Marketplace platforms, or multi-sided businesses, are creating new and exciting ways for consumers and suppliers to purchase or sell products and services.
By facilitating transactions online, marketplace platforms are widening consumer choice, while enabling sellers to scale their business by offering services to a broader set of customers.
Such is the acceleration of new digital marketplaces, that platforms such as Airbnb, Uber and Deliveroo have quickly become household names. This rapid rise, unsurprisingly, has caught the attention of the regulators in Europe who endeavour to keep pace with innovation and advancement. As a result, we’re now seeing heightened regulatory scrutiny, which aims to expand customer protection laws, anti-money laundering and competition regulations as of 13 January 2018.
The Second Payment Service Directive (PSD2) looks to change the way marketplace platforms handle payments when acting on behalf of both the buyer and seller, which encompasses nearly all marketplace platforms that are serious about scaling.
Understanding changes to the ‘commercial agent’ exemption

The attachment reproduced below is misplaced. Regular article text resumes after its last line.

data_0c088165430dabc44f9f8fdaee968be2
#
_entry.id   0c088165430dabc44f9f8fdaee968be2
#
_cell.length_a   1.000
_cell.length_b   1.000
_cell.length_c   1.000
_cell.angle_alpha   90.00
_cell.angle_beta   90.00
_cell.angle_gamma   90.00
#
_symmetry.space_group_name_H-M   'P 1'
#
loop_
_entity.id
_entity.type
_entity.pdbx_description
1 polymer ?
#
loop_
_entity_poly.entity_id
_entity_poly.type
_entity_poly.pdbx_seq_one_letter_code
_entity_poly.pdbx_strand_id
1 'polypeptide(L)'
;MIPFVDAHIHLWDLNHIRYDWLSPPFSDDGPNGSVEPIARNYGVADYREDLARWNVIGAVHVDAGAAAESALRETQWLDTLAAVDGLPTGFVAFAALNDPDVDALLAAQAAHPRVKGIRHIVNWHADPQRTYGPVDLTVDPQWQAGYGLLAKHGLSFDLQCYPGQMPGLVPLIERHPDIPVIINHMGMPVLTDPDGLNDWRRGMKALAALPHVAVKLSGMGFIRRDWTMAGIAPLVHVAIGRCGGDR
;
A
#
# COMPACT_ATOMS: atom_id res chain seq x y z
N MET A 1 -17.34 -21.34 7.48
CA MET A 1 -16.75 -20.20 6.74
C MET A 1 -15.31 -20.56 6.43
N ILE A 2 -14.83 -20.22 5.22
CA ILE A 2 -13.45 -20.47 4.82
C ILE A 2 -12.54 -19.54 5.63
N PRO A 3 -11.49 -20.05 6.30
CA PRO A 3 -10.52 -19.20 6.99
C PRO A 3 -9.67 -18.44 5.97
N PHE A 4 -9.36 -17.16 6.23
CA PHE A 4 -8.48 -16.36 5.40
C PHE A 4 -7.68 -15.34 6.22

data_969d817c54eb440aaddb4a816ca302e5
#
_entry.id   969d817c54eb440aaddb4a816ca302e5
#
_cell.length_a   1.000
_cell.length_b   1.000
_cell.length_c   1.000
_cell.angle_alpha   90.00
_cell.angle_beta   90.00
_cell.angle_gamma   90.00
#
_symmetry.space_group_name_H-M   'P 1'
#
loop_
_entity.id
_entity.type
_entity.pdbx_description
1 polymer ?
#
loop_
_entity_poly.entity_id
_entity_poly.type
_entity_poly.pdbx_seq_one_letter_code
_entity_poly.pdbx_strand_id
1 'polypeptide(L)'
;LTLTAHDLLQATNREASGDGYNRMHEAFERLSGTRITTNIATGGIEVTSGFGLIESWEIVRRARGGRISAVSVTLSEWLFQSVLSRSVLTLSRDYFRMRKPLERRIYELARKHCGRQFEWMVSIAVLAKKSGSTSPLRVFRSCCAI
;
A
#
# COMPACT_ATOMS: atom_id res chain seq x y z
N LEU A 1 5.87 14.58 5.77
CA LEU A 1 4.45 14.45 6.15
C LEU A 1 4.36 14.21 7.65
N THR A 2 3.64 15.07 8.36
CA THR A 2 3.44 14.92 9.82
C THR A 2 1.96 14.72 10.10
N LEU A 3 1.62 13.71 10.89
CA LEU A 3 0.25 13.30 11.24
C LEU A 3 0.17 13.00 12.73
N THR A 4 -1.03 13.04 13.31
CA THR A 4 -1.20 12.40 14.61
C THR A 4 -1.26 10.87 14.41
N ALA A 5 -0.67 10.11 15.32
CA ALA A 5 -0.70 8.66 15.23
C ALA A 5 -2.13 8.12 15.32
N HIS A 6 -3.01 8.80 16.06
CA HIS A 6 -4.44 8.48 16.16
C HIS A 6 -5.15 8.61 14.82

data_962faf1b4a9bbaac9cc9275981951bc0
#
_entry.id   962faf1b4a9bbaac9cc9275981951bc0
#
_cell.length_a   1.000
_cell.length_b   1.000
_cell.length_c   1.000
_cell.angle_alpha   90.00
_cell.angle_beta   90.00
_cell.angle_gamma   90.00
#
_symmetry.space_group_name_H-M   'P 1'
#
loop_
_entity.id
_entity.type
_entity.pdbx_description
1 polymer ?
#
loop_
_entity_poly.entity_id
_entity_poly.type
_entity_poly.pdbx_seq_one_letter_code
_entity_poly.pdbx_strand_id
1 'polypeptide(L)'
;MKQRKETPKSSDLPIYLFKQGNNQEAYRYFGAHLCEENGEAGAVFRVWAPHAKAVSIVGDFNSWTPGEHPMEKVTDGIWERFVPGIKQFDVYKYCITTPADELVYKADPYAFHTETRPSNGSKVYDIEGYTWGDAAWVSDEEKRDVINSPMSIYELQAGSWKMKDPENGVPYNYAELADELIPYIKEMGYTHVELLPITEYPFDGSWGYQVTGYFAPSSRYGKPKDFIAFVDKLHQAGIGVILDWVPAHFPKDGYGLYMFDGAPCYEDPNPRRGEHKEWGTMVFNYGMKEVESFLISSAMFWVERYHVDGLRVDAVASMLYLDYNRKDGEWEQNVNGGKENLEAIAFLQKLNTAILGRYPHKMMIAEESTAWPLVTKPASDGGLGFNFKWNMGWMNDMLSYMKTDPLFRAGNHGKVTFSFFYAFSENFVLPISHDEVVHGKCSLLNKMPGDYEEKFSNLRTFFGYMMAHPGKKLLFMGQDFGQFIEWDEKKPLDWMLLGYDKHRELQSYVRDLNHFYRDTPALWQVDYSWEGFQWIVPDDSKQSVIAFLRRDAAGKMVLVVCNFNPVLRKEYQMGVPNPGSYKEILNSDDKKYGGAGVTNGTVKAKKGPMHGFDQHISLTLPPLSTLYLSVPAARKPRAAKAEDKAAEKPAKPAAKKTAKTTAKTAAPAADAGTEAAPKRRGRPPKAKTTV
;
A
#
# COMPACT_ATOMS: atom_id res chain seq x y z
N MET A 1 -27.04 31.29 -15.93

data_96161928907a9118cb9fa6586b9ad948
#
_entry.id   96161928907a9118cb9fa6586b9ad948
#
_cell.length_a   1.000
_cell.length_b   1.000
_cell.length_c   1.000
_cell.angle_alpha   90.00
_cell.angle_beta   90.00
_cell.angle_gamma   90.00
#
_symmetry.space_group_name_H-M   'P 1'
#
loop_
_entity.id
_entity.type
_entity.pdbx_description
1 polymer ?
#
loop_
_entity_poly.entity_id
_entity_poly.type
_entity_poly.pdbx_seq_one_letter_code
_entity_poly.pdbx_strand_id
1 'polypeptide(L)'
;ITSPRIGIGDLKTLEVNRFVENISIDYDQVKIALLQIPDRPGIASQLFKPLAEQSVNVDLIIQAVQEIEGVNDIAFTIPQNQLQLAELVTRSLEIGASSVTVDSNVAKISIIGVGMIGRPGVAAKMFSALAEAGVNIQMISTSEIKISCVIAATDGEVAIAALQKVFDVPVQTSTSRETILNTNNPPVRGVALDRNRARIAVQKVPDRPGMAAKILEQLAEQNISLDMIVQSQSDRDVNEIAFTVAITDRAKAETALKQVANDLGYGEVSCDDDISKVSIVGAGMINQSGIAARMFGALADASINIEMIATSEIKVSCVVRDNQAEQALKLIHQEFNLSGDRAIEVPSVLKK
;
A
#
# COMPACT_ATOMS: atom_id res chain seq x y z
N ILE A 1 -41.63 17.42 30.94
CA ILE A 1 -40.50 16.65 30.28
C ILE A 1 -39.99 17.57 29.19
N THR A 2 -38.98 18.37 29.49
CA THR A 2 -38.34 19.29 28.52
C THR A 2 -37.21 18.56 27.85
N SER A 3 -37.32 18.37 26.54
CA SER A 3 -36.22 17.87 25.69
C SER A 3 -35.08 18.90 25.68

When a marketplace platform comes into possession of payments, these funds are beneficially owned by the seller which under PSD1 – and now PSD2 – is considered a regulated activity. Under the original PSD1 framework, payment transactions made via a ‘commercial agent’ could be exempt under certain conditions. The exemption applied where, according to the UK Financial Conduct Authority (FCA), “payment transactions between a payer and payee were made through a commercial agent with permission to negotiate or conclude the sale or purchase of goods or services on behalf of the payer or payee”.
Until now, marketplace platforms have invoked this exemption on the basis that they are acting as a ‘commercial agent’ with the authorisation to negotiate or conclude the sale on behalf of both the buyer and the seller. This implies that the buyer is seen to be paying the seller directly, and not the marketplace platform, which is merely facilitating the transaction. However, questions over the exemption have been raised due in inconsistencies in its application across Europe.
While some countries have permitted a commercial agent to act on behalf of both the buyer and seller, other countries have been stricter in its application, only permitting the marketplace platform to act on behalf of either the buyer or seller, but not both.
In addition, some regulators have argued that, as there is no actual negotiation or conclusion of the sale in a marketplace scenario, it’s folly to consider a marketplace platform as a ‘commercial agent’ under the current definition.
The ‘commercial agent’ exemption has allowed marketplace platforms to operate without the need to be a licensed provider of regulated payment services. However, this has become problematic due to the interpretation of the rule and a variance across Europe. The new PSD2 framework will provide us with clarity from the 13 January 2018.
What are the implications of the ‘commercial agent’ exemption under PSD2?